Reading For Pleasure
The current situation is a bizarre one. We don’t usually have all this time in our lives to snuggle up with a really good book and lose ourselves in a different world. Reading those books we’ve always meant to can now become a reality! Reading for pleasure is so important for our mental health and well being and we hope our students and the whole community at St Peter’s can take some time to read every day. Try and see if you can read a few of these recommended classics. Enjoy!!
The GCSE texts our students study are:
‘Frankenstein’ by Mary Shelley (19th century novel)
‘Macbeth’ by Shakespeare (17th Century drama)
‘An Inspector Calls’ by J.B. Priestley (20th century drama)
Poetry from Love and Relationships anthology (19th-21st century).
At St Peter’s we also believe that reading is crucial for mental health and wellbeing.
Research published by the National Literacy Trust has found that:
Children and young people engaged with reading and writing are three times more likely to have high mental wellbeing than those who aren’t.
Children and young people with above expected reading skills are three times more likely to have high mental wellbeing as compared with those below expected levels.
Reading does not isolate individuals, in fact, quite the opposite:
1 in 4 individuals reported that reading helped them realise they have shared experiences according to Penguin Random House UK; C.S Lewis’ words are proven to be true, ‘we read to know that we are not alone’. In a globalised and fast paced world, surely the benefits of this feeling for teenagers cannot be underestimated.
Reading will benefit students well beyond their childhood:
Galaxy, in conjunction with Short Reads, found that adults who spend more than 30 minutes reading per week are 20% more likely to be satisfied with their lives.
Longden et al (2015) also found that, ‘Participation in shared reading groups is linked to enhanced relaxation, calmness, concentration, quality of life, confidence and self-esteem, as well as feelings of shared community and common purpose’.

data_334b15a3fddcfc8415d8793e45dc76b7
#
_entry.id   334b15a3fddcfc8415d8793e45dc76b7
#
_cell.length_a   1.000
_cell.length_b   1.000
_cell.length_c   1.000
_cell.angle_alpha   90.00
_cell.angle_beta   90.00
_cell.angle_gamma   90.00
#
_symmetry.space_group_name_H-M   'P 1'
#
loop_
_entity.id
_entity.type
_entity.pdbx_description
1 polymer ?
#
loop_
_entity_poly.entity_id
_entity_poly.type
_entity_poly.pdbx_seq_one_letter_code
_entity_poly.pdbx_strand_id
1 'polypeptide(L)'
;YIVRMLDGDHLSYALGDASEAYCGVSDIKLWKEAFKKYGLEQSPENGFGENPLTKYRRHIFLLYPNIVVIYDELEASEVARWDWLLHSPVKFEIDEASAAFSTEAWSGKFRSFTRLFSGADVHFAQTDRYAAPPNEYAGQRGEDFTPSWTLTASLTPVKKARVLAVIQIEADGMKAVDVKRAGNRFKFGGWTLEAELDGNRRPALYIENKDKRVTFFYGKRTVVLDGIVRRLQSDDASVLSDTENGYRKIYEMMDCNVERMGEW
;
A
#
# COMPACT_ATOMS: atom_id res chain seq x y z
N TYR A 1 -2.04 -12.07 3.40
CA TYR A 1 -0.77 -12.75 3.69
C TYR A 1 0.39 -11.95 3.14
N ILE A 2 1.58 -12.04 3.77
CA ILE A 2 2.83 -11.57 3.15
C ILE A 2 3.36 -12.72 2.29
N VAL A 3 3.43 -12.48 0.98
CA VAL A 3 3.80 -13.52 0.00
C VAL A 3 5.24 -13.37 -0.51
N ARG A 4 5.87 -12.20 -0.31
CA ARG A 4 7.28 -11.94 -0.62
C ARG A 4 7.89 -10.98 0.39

Books every child should read before they finish high school!
I am Malala - Malala Yousafzai (2013)
Noughts and Crosses - Malorie Blackman (2001)
Revolver - Marcus Sedgwick (2011)
Stormbreaker - Anthony Horowitz (2005)
Watership Down - Richard Adams (1972)
The Lord of the Rings trilogy - JRR Tolkien (1954)
Danny, Champion of the World - Roald Dahl (1975)
The Book Thief - Markus Zusak (2005)
Anne Frank: The Diary of a Young Girl - Anne Frank (1947)
The Hunger Games series - Suzanne Collins (2008)
1984 - George Orwell (1949)
To Kill a Mockingbird - Harper Lee (1960)
Animal Farm - George Orwell (1945)
Lord of the Flies - William Golding (1954)
The Harry Potter series - JK Rowling (1997)
A Christmas Carol - Charles Dickens (1843)
The Catcher in the Rye - JD Salinger (1951)
Great Expectations - Charles Dickens (1961)
Pride and Prejudice - Jane Austen (1813)
The Boy in the Striped Pyjamas - John Boyne (2006)
Jane Eyre - Charlotte Bronte (1847)
Brave New World - Aldous Huxley (1932)
Wuthering Heights - Emily Bronte (1847)
Birdsong - Sebastian Faulks (1993)
A Kestrel for a Knave - Barry Hines (1968)
Sources for the news and wider reading
Developing pupils’ general knowledge and awareness of the world around them has also be proven to increase academic success. Within the English faculty, we encourage all our students to be aware of current affairs and the wider world particularly by watching the news on a daily basis. You can support your child by encouraging them to read/watch:
BBC News, ITV News, Channel 4 News (Catch up on: iPlayer, ITV Hub, All 4)
The Guardian - https://www.theguardian.com/uk ; The Telegraph - https://www.telegraph.co.uk/ ; The Independent - https://www.independent.co.uk/
Reading for cultural diversity - https://www.theguardian.com/childrens-books-site/2014/oct/13/50-best-culturally-diverse-childrens-books